“Great Wife”

    What difference does it make? I don’t think there’s anything wrong with just appreciating your church and church people.

    Now, Proclaiming yourself as the “World’s Greatest, Biggest, Baddest, Smartest etc…” That’s a bit over the top.

    1. Unless a person has spent much time in an IFBx church, they may not understand the IFBx use of the word ‘Great’. It is not meant as a means to show appreciation for church or people, but rather it’s to bolster and proclaim – remarkable in magnitude, degree or effectiveness, eminent, distinguished (from Webster’s Dictionary) -to the extent of being puffed-up, or puffing others up with pride towards their church, Mog, or other affiliates.

      Jesus always discouraged such bolstering and labeling. He said in the Gospels that the “great…shall be servants (slaves)to all”. Slaves don’t go proclaiming their greatness, or other slave’s greatness, instead, serve in humility with the gifts God has given them. That’s what should distinguish the church from great baseball teams, etc., etc.

  13. appreciating is one thing. Advertising your “appreciation” to the public is another.

  14. Became aware, somewhere over the last year or two, of how simply ludicrous it is to be a member of the Church of Hyperbole. Every message was the “greatest” message. Every conference was the “greatest” conference. Every special was the “greatest” special. The youth pastor was touted as the “greatest” in the world. If an accountant was a member of the church and he was asked to get up and say a few words, he was introduced as the “greatest” accountant ever. We were all constantly reminded that to be surrounded with all this greatness was a sure sign of God’s favor on this work. We were scolded if we did not listen to and follow every bit of greatness, because it was right here at our fingertips being offered to us for FREE whereas people flock from around the country and around the world, at considerable effort & expense, to glean the greatness of these very persons. My conclusion: If EVERYTHING is great, then NOTHING is great.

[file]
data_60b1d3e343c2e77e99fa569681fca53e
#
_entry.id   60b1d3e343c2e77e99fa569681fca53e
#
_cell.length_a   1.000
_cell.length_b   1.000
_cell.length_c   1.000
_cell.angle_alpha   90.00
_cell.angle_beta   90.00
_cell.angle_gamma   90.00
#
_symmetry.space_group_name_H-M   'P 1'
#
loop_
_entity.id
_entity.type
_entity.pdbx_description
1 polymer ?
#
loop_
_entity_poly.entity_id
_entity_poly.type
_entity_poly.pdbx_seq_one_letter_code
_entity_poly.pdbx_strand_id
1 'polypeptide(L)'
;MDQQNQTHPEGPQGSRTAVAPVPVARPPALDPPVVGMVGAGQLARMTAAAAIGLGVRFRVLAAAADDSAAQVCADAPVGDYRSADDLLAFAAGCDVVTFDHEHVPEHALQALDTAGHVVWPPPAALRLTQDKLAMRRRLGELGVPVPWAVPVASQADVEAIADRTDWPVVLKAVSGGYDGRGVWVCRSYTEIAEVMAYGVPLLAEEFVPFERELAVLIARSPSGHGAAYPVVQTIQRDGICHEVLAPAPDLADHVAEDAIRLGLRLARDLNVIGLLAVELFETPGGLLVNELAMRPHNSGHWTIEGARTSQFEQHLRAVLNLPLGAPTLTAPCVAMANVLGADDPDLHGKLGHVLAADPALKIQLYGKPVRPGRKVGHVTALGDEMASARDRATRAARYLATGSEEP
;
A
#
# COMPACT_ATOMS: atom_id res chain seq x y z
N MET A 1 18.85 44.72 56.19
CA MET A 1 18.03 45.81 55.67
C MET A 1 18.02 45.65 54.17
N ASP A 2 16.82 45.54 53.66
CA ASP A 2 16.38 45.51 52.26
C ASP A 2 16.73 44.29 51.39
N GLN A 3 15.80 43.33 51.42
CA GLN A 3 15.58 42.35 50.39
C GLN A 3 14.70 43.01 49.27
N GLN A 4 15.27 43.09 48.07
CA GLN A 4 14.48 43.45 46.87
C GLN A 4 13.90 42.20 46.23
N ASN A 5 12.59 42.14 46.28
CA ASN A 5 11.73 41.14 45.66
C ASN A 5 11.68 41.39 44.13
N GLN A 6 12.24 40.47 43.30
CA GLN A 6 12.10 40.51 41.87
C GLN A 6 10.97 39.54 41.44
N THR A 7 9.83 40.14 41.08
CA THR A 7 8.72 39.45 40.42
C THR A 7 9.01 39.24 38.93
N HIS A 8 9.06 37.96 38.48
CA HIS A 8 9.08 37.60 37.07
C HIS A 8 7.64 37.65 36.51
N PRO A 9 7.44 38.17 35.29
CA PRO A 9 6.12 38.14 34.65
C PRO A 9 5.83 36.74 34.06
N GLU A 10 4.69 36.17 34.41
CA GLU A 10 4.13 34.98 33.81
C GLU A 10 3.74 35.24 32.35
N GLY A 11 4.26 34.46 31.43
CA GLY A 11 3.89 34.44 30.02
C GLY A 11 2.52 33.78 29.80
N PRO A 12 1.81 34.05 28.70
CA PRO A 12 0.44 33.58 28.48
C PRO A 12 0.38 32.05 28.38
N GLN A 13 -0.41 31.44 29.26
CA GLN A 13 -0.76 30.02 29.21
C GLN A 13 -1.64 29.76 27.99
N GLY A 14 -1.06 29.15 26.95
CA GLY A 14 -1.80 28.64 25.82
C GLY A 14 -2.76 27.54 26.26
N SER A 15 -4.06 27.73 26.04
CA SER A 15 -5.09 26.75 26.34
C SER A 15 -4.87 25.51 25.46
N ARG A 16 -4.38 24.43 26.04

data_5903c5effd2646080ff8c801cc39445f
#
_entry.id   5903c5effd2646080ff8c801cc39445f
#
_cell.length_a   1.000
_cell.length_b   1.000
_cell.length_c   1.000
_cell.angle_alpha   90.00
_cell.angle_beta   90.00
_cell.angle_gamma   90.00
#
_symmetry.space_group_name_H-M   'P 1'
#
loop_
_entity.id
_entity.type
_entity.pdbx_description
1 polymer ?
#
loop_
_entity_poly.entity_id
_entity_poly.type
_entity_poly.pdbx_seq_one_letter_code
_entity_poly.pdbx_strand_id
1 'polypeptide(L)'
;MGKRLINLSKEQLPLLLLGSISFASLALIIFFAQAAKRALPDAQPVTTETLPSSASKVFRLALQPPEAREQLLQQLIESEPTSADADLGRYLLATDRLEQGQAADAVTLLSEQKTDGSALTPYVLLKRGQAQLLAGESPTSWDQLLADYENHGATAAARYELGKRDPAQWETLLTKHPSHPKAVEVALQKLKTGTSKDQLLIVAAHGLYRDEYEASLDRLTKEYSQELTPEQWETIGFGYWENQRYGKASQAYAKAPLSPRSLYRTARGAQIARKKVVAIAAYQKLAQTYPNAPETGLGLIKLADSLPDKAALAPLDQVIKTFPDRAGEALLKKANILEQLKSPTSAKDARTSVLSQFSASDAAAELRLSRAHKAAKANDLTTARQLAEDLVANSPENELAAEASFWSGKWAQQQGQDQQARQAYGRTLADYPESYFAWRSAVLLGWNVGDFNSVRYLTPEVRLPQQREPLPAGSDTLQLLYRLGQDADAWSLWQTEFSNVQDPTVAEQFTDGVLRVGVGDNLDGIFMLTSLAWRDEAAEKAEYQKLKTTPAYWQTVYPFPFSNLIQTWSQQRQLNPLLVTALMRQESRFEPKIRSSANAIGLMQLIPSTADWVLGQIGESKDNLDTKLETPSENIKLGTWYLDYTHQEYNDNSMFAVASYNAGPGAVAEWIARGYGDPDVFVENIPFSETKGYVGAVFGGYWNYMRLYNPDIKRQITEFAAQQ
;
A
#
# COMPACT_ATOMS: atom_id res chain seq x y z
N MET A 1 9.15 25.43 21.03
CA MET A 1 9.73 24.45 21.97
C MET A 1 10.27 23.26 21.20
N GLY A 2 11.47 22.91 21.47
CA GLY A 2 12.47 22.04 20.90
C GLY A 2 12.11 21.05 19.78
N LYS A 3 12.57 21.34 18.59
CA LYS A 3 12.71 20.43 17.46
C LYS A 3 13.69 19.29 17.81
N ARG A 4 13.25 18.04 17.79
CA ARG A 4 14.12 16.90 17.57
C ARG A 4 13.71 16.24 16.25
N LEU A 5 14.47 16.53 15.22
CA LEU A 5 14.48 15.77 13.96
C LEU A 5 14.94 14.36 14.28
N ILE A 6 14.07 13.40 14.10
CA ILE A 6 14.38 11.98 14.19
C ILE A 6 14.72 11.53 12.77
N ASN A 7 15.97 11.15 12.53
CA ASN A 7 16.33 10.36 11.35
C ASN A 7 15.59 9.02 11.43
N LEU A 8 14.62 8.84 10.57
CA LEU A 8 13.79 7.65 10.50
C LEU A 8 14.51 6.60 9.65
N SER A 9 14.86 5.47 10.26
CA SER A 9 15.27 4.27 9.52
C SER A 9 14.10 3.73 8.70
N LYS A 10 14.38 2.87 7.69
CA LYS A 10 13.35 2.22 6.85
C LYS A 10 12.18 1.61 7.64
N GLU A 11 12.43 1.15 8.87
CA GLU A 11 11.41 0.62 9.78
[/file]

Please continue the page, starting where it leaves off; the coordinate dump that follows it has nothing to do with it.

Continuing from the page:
1. Bingo.

      I’ve seen this in action, not from a fundy-chruch though, from an evangelical one. Their keenness to ensure they vocalized their appreciation for everyone and their efforts, as well as trying to maintain a positive culture is understandable. But the outworking of that keenness wasn’t particularly natural. The result was this bizarre over appreciation of anything and everything that became (perhaps inadvertently) a tool for establishing an implicit hierarchy of those who were “awesome” and those who were not. The “awesome” ones were the ones that were up front on Sunday mornings.. surprise, surprise.

    2. It strikes me that “greatest” in IFB-speak generally translates “ours.”

  15. I am too humbled by this post to even post a lowly response regarding how humiliating it is to be in the presence of such humble greatness. I dare not enter the hallowed halls of the House of Hyles where humbleness and humility have been displayed by men of the highest honor, for having honed their henchmen in the fine art of heavy-handed humbleness. Honored heroes of higher habit have hammered humility into a hardened halberd handled by haughty harbingers of habitual humility. Heralds of herculean heroism harping on holy horses hauling honorary heroes of humility of the highest hue. Hurrahs and huzzas highlight the hysterical hype hovering in the humble hallowed hall of the House of Hyles.

      1. “Because while the pulpit may be used in lieu of conversation, words will always retain their power. Words offer the means to meaning, and for those who will listen, the enunciation of truth. And the truth is, there is something terribly wrong with the way religion is practiced in this country, isn’t there?” 😎